Sometimes, everything fits together well, like the coloured squares of a Rubik’s Cube. More often, though, their differing mandates, compounded at times by ego, provoke quarrels and conflict. A notable recent example was the showdown over the routing of the western extension of the LRT. It took a federal cabinet minister knocking heads to find an acceptable solution.

Lately, though, there have been signs of a rapprochement between the two old adversaries. Prodded by Heritage Minister Mélanie Joly, the NCC agreed last February to admit the mayors of Ottawa and Gatineau as non-voting members of its board of directors (though NCC chief executive Mark Kristmanson visibly bridles whenever Ottawa Mayor Jim Watson says something mildly critical.)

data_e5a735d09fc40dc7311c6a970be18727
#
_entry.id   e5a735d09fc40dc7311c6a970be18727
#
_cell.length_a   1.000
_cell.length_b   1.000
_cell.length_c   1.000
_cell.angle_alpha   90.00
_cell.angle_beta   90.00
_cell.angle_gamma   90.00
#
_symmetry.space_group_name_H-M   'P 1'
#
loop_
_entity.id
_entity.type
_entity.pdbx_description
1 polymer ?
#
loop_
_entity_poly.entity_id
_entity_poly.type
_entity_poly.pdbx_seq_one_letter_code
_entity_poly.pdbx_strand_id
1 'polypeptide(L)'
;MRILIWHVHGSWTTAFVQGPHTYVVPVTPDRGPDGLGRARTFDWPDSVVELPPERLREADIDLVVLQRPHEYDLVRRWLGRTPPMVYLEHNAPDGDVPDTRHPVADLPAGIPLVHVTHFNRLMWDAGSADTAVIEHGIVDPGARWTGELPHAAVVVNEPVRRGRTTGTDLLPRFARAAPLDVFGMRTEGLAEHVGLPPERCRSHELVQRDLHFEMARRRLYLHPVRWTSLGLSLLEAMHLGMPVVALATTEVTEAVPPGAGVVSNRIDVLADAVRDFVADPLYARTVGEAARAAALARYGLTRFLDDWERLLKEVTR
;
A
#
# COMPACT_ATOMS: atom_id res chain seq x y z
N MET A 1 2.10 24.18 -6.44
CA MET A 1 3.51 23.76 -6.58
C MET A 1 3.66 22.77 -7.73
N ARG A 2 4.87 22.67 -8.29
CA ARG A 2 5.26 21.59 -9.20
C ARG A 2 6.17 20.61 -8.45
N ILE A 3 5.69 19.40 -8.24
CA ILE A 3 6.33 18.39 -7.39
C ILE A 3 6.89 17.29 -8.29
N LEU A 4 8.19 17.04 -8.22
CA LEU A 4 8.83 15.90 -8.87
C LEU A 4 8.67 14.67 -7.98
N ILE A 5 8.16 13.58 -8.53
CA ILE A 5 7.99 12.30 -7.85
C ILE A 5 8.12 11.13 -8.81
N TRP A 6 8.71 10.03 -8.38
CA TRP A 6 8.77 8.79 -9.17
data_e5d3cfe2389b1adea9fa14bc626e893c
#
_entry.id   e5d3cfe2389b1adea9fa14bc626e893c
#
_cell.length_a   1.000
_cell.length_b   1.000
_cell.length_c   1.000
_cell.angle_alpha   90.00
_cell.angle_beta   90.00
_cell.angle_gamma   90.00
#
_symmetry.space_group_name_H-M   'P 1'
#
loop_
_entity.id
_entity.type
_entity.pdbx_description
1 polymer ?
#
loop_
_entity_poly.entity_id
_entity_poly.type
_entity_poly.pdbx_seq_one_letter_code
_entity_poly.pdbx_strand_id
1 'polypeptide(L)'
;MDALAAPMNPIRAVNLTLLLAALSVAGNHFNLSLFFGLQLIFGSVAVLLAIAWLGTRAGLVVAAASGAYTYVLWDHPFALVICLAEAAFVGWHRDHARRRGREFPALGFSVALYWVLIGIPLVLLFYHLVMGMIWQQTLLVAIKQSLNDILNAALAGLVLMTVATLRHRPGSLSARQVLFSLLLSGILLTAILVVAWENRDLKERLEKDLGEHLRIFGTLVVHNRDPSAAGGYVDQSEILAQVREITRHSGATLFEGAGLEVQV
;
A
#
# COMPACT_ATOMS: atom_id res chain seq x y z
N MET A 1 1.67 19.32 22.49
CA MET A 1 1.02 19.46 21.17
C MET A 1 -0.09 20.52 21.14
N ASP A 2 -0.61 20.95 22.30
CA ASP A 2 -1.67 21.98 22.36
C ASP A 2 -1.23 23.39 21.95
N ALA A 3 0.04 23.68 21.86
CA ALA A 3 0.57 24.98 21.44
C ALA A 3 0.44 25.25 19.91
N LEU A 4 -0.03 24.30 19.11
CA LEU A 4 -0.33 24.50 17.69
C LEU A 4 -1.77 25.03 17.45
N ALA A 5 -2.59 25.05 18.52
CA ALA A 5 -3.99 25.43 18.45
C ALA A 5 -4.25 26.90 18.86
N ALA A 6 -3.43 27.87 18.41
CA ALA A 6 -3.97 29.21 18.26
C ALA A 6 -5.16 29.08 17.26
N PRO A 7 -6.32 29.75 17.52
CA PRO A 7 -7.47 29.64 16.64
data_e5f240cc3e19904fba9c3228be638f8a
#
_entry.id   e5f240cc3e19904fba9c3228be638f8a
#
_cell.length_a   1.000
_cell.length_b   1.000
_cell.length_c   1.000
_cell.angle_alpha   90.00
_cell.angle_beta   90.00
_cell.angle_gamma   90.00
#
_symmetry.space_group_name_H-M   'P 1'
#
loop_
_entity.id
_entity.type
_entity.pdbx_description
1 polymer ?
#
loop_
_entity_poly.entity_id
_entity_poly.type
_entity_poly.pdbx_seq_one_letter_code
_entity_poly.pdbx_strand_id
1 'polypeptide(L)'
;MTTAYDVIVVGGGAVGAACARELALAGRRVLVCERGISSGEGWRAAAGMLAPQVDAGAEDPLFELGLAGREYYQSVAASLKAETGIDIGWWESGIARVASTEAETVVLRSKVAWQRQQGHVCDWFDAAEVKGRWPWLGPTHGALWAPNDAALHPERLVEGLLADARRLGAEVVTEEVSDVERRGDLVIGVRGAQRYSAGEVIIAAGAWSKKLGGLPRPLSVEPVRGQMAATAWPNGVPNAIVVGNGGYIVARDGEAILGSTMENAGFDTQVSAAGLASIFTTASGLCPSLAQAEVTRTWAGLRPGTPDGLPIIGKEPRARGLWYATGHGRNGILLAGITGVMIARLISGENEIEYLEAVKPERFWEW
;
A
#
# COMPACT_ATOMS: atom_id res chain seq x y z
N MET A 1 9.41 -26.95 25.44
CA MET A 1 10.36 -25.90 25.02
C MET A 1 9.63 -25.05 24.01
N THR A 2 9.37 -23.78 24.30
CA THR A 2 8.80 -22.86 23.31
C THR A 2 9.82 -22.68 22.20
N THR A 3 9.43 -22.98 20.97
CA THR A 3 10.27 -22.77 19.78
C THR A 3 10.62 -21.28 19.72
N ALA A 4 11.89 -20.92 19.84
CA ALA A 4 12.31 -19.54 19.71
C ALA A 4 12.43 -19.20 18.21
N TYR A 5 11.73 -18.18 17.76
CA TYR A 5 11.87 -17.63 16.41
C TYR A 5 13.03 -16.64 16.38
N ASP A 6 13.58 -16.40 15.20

If the mayors’ involvement eases tensions and smooths out working relationships, some of the historic dysfunction of the city-NCC relationship could evaporate, to the benefit of all.

When it comes to Ottawa’s future, the NCC takes the long view. A draft version of its Plan for Canada’s Capital – the guiding vision for what should happen on federal land over the next 50 years — was released in July and is expected to go to the NCC’s board for approval in January.

The draft includes 17 “big ideas” for the capital, drawn from more than 1,200 submitted by Canadians. Discussions are already well advanced on some, such as the redevelopment of LeBreton Flats, the renewal of the prime minister’s official residence at 24 Sussex Drive and the creation of a nine-kilometre linear waterfront park along the Ottawa River.

Urban designer George Dark calls the NCC’s plans for the Ottawa River lands “the most fantastic project I can ever imagine.” But he has a concern.

“To me, it’s not being jumped on significantly enough. Ask the question, what’s the most you could possibly accomplish using that piece of land – not just tinkering, but the most? Really go bold on it, because it’s magnificent.”